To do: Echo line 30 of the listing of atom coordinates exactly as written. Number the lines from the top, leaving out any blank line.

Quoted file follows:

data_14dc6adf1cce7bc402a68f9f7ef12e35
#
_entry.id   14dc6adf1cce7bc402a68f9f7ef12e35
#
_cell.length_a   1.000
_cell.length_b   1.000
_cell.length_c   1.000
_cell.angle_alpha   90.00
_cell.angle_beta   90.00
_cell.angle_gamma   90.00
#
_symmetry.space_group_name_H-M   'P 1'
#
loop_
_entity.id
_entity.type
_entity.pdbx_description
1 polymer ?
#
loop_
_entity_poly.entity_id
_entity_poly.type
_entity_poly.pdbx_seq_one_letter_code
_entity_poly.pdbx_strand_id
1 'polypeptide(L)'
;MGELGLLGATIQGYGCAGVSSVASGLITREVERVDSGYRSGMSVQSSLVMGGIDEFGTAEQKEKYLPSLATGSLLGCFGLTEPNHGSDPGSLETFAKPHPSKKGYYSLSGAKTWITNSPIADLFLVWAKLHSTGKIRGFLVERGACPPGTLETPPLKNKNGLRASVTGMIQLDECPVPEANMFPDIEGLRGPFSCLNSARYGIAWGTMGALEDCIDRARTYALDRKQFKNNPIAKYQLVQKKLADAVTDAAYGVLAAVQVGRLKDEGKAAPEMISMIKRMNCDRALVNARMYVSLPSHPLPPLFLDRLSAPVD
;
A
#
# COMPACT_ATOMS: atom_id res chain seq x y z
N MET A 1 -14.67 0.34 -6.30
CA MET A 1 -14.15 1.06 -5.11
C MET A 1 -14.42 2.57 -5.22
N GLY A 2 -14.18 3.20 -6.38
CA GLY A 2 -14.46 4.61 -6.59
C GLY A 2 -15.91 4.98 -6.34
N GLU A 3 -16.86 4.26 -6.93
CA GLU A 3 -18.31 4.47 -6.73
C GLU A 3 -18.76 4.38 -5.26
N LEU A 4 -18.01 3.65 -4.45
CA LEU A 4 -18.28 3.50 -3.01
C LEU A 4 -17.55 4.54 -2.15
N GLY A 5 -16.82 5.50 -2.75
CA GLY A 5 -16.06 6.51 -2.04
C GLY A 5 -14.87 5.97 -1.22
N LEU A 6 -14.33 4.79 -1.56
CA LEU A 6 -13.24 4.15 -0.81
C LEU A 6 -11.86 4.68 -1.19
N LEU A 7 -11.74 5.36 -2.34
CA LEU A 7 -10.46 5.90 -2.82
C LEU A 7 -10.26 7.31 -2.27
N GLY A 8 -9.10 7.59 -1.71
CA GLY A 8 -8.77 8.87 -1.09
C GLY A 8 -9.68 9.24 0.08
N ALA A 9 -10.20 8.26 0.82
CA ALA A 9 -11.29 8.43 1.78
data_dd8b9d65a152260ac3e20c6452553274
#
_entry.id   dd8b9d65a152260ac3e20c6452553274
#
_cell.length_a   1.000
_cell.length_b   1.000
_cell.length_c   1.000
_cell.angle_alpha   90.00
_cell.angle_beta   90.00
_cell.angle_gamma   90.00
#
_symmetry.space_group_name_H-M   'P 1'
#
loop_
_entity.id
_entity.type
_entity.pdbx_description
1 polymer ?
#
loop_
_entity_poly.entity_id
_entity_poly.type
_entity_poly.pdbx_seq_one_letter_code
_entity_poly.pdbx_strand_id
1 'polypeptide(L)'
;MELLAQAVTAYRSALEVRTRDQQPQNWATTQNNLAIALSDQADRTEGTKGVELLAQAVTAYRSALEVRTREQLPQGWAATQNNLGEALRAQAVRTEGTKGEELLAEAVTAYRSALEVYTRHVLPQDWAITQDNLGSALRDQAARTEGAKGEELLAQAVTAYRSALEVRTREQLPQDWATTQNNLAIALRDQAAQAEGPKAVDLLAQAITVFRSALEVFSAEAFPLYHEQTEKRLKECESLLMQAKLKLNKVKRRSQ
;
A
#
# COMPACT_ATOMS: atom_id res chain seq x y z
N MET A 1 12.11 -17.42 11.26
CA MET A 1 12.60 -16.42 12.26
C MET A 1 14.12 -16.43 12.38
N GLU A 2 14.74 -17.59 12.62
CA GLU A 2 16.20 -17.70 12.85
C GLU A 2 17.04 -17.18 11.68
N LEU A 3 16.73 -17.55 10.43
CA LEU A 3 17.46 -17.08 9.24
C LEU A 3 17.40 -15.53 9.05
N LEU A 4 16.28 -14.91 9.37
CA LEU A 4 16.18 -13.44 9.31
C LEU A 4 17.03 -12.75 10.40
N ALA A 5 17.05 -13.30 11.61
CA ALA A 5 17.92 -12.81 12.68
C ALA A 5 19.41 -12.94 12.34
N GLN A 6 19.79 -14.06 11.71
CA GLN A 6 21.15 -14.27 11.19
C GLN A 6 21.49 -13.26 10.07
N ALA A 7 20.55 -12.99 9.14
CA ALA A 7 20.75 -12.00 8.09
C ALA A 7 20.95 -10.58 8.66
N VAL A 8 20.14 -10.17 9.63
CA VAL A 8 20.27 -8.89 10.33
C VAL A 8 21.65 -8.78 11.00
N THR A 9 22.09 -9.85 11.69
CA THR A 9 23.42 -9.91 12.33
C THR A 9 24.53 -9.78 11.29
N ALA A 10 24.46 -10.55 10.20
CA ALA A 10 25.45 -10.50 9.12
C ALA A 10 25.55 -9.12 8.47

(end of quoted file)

# COMPACT_ATOMS: atom_id res chain seq x y z